Tennis injuries are not uncommon due to the fast-paced, plyometric and repetitive nature of the game. Absence of a proper warm up could contribute to injury, whether it be acute or from overuse. Tennis is a total body sport and in order to perform all strokes with proficiency, it requires proper timing, sequencing, flexibility and strength throughout the entire kinetic chain. During a tennis match, all of the player’s joints from the foot and ankle to the hip, pelvis and trunk and into the shoulder girdle and neck are working together to produce motion, speed and power. Tennis involves substantial levels of lateral movement, quick changes in direction, pivoting and rotation. To prevent injury, the player must demonstrate just the right amount of soft tissue extensibility and elasticity as well as muscle activation prior to playing.
A proper warm up for these athletes is vital. First, the player should start with a general aerobic warm up to increase their core temperature, generate heat and warm the muscles. This can be done using whole body exercises to increase the heart rate, such as light jogging in place, jump rope, butt kicks, ladder drills, skipping or jumping jacks. Now that the athlete feels warm and body temperature has risen, it is time to work the muscles and joints through ranges of motion and movement patterns that progressively loosen the muscles, lubricate the joints and prepare for force production. The key to an effective warm up is turning on the muscles in the same way they will be used during the match. This can be performed dynamically, meaning stretching with movement.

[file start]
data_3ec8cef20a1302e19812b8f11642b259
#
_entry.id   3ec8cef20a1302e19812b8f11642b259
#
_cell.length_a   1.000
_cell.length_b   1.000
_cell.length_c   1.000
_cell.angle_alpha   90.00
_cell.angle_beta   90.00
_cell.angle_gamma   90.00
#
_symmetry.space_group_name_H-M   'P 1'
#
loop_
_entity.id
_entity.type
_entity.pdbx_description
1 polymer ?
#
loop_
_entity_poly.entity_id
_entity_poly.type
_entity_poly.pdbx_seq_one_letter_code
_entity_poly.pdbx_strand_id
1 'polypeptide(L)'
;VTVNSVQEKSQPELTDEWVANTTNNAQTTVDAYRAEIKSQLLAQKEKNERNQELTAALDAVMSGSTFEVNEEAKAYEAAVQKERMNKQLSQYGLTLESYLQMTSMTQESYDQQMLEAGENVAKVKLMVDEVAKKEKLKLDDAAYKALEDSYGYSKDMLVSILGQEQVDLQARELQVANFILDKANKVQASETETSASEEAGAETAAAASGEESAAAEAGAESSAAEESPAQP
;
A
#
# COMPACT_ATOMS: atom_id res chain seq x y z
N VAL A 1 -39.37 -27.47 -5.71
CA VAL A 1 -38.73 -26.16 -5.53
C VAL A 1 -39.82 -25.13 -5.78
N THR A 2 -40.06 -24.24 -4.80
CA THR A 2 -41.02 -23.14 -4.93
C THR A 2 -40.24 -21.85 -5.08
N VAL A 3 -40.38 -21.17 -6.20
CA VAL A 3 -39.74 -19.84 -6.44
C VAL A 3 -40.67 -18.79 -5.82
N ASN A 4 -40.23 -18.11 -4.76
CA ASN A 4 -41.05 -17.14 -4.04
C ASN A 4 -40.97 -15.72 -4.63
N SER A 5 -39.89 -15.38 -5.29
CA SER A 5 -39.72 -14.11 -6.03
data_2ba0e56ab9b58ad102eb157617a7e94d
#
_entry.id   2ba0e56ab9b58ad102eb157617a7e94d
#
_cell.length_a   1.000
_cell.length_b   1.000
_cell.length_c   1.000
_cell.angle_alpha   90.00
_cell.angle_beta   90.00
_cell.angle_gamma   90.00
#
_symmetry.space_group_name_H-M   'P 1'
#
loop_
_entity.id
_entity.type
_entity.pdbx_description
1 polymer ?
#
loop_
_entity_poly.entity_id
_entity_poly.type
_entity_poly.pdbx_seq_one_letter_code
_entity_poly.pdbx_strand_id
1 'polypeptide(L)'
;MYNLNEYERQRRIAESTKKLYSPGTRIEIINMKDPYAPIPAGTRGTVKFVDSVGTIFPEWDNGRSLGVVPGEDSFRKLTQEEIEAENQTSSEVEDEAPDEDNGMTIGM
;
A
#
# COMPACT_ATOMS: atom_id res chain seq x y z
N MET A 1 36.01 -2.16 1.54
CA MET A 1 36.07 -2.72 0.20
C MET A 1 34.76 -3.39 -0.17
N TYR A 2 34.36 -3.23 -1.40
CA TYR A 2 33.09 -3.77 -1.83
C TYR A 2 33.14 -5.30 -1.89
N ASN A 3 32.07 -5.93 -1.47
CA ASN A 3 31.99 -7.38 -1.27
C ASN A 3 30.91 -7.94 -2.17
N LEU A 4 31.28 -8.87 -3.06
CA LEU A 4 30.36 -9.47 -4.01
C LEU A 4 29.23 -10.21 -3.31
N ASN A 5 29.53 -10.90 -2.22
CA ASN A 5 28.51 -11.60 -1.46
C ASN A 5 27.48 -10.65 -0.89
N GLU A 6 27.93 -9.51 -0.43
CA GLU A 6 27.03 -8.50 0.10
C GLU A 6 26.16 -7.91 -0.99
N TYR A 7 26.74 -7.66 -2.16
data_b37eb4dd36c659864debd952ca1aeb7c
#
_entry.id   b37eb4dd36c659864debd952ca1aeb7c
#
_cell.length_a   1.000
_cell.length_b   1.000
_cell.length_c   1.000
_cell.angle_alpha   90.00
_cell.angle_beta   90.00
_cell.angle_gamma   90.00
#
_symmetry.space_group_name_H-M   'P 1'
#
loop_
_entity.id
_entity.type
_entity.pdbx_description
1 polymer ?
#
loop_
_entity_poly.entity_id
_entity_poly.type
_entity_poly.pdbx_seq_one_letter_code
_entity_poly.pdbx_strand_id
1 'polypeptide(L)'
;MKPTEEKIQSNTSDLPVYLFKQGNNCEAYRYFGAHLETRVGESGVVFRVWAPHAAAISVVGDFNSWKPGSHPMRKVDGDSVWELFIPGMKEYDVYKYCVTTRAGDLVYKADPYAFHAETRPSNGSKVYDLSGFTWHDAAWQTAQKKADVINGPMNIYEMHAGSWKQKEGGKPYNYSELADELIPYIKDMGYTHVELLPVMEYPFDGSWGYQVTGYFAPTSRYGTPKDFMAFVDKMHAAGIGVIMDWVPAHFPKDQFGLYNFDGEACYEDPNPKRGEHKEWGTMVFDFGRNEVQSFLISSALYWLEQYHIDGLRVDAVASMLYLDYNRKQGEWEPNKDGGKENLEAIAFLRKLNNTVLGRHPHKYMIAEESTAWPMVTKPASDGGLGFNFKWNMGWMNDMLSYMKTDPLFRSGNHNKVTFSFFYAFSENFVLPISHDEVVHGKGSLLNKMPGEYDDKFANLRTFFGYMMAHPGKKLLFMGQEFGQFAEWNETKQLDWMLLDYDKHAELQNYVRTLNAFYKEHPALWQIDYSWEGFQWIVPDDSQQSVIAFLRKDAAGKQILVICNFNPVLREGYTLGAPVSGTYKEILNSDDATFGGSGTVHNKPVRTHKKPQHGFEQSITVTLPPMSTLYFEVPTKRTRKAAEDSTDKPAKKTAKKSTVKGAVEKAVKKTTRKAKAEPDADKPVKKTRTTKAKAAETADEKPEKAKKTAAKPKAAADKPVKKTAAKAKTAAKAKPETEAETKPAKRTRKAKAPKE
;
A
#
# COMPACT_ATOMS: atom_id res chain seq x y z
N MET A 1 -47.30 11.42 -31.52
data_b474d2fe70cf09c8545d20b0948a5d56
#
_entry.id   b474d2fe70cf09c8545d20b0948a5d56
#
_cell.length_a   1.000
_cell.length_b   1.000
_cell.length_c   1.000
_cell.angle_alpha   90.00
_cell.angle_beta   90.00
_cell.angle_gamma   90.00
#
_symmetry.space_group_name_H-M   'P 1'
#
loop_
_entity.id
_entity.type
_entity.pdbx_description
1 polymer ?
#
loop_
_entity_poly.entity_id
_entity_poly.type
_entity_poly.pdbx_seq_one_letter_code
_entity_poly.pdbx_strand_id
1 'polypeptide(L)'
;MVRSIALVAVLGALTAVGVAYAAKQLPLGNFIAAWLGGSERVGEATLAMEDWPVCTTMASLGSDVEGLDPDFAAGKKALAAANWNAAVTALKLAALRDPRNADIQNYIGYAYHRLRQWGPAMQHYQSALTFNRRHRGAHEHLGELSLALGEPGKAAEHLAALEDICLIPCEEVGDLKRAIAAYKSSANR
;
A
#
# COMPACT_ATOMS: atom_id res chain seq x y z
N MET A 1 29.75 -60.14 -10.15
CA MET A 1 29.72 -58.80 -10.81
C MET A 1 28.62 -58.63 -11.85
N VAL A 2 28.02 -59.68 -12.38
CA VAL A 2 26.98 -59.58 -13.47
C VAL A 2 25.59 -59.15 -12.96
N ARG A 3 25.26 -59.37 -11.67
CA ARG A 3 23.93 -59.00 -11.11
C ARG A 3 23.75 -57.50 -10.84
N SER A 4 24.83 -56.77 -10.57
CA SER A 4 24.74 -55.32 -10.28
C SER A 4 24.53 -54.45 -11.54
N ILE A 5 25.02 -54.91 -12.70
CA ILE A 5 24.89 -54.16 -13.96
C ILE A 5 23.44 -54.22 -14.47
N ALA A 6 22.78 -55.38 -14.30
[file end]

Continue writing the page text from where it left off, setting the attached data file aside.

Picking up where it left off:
An important component of the dynamic warm up is increasing dynamic flexibility and muscle activation without compromising force production that is needed during the match. This means warming up just enough so that the athlete does not feel fatigued prior to playing. Examples of multi-directional, well controlled and functional movement patterns include posterior or forward lunges with trunk rotation, lateral lunges, inchworms, upright arm circles, cariocas, side shuffles, body weight squats, book openers, leg and arm swings and hip openers.
Use of elastic bands to activate key muscle groups is highly recommended as well. The gluteus medius/maximus, hip lateral rotators, calves, periscapular musculature and rotator cuff are all utilized vigorously and repetitively when playing tennis. Elastic band exercises include side stepping, monster walks, eccentric calf raises, internal and external rotation at multiple angles, dynamic hugs and scapular retractions. Finally, a tennis-specific warm up should always include all variations of racquet swings as well as specific foot work needed during the game.
The warm up can be completed right on the tennis court and should take about 15-20 minutes or until the athlete feels adequately warm. To avoid cooling of the joints and muscles, the warm up should be performed as close as possible to the start of the match. By the end of the warm up the athlete should feel physically and mentally prepared to play.
Jenna Baynes is an advanced clinician at the James M. Benson Sports Rehabilitation Center and Tisch Sports Performance Center at HSS. She is an athletic trainer and board certified orthopedic specialist.